In our present times, with the Middle East threatening to descend into a new wave of violence, perhaps the Life of Brian will not be so easy to watch. But like all good satire, it does raise some interesting questions.
- Burning buses
The ‘modernisation’ programme of London’s buses grows more farcical by the week. Having gradually whittled down the number of the ‘ageing’ (but faster) Routemaster buses on our streets, all in the name of social exclusion and risk aversion, Transport for London admitted this week that since being introduced in December, four out of 130 articulated ‘bendy buses’ have inexplicably burst into flames.
One can’t help thinking that this is a case of divine punishment. Of the four fires, three were on the same 436 route from Lewisham to Paddington. There are clearly larger forces at work. And truly righteous, this force is, making known its displeasure towards these overpriced, modern-day dinosaurs (they cost £200,000 each).
Routemasters are being consigned to the scrapheap because Ken Livingstone has deemed them inaccessible to disabled people and unsafe – three people a year apparently kill themselves falling off their open platforms. One might as well argue that because 3000 people a year are killed by vehicles on our roads, we should therefore ban motor cars. Over the same 12-month period in the UK, a thousand people will end up in accident and emergency as a result of trying to put their trousers on. Yes, let’s abolish trousers too.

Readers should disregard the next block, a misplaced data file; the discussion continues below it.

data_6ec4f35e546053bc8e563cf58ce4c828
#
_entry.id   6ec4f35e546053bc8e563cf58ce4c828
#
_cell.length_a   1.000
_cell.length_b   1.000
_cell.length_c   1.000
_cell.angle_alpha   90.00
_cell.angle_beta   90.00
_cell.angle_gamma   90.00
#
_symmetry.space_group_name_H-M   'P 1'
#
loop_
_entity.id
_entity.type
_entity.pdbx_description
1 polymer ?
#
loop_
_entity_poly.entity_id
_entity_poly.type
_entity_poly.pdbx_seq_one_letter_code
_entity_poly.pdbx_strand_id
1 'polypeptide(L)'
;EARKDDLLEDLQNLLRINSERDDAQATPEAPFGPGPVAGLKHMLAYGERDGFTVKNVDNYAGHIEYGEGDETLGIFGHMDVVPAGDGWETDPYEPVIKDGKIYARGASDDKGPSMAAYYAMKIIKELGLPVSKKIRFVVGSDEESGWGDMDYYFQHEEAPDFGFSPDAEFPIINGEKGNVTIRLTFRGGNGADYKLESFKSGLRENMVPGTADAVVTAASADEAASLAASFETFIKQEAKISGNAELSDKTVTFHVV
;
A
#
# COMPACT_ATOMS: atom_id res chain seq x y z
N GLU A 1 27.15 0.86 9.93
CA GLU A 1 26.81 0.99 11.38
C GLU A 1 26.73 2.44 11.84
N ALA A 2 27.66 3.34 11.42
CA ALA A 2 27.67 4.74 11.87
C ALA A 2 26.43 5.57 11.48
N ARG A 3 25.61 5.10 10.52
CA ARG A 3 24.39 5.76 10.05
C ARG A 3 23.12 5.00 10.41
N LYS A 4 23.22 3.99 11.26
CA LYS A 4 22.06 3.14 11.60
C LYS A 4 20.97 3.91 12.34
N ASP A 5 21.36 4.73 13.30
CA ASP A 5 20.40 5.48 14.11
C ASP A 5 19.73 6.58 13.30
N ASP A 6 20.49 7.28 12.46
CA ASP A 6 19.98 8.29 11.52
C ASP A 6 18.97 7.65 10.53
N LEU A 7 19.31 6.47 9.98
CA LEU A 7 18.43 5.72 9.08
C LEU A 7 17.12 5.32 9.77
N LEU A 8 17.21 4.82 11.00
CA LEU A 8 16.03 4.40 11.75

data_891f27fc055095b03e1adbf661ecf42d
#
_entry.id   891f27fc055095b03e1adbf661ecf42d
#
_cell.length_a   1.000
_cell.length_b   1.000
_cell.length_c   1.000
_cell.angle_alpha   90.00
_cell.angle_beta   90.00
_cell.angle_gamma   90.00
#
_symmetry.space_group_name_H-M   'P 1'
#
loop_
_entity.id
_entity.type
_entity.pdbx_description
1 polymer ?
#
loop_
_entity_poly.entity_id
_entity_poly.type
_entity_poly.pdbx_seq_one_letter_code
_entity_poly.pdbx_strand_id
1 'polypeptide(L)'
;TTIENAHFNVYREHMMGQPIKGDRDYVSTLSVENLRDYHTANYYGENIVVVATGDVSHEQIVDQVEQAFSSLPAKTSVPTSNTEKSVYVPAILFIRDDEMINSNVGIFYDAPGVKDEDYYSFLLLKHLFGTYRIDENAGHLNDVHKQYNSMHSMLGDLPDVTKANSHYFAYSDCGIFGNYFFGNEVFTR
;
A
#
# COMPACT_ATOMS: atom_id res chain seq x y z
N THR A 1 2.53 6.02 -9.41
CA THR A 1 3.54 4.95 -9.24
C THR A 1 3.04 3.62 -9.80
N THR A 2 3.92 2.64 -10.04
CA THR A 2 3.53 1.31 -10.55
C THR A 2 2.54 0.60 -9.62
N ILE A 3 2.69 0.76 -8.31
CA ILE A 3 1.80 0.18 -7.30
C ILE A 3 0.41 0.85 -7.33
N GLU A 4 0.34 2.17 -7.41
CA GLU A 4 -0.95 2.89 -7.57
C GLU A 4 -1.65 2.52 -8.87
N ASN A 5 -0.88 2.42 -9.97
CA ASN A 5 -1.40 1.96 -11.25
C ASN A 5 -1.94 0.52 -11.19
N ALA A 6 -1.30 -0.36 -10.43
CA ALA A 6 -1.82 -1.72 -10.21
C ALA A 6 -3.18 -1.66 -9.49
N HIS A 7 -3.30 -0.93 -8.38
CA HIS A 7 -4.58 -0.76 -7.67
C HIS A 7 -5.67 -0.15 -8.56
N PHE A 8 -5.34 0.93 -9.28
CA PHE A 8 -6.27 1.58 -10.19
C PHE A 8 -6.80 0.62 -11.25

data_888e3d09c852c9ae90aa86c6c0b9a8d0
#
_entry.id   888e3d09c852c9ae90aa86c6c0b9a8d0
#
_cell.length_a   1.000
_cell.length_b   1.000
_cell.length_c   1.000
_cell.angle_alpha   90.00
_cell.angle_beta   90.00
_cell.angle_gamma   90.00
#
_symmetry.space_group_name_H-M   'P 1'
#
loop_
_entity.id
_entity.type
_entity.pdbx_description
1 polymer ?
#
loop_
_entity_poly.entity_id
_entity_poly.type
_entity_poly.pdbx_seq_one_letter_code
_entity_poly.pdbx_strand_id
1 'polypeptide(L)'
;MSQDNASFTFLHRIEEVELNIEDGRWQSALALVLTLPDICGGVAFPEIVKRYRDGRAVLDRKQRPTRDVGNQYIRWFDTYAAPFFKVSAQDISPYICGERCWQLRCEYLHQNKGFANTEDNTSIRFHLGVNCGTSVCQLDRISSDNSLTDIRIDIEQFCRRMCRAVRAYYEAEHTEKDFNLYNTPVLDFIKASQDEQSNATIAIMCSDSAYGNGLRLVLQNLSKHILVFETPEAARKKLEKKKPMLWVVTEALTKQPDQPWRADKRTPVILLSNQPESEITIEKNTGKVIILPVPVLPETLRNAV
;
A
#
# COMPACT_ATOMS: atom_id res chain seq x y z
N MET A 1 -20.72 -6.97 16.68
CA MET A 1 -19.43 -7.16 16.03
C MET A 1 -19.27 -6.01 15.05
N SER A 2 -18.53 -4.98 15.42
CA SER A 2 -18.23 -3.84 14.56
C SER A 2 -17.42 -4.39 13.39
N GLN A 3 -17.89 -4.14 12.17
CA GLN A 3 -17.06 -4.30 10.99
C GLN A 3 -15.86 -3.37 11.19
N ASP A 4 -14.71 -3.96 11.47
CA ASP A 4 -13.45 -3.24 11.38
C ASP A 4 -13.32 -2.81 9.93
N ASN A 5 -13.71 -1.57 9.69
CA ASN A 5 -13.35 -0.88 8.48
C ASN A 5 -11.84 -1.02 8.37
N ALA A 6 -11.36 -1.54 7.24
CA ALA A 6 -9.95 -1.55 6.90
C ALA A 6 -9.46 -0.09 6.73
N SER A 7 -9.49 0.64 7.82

If people can’t get on and off buses without cracking their skulls open, that is their problem. They should either take their chances or take some responsibility; jump if you feel lucky or wait for the bus to come to a halt before boarding or alighting.
It is also ironic that these replacements for Routemasters are proving no safer. Yes, it is possible to fall off a Routemaster, but at least you don’t run the risk of being roasted alive in one.
- You don’t need faith to fight
The killings in Madrid and the assassination of Ahmed Yassin have reinforced the notion that religion is a bad thing per se – ie, it causes wars. Yet man has been inspired to go to war for many reasons, not only for tribal, national or secularist ideology, but over trade (see the Anglo-Dutch wars of the seventeenth century), natural resources (see Angola, Sudan, Sierra Leone, the Democratic Republic of Congo, this century alone) or family (see the Spanish and Austrian Wars of Succession).
To deride religion because ‘it causes wars’ – as the militant Dawkinistas have been doing in the letters pages of our newspapers recently – is like saying that commerce or oil or families or a belief in the nation state are inherently ‘bad’ because they have caused people to kill.
Patrick West is the author of Conspicuous Compassion: Why Sometimes it Really is Cruel to be Kind, Civitas, 2004. Buy this book from Amazon (UK).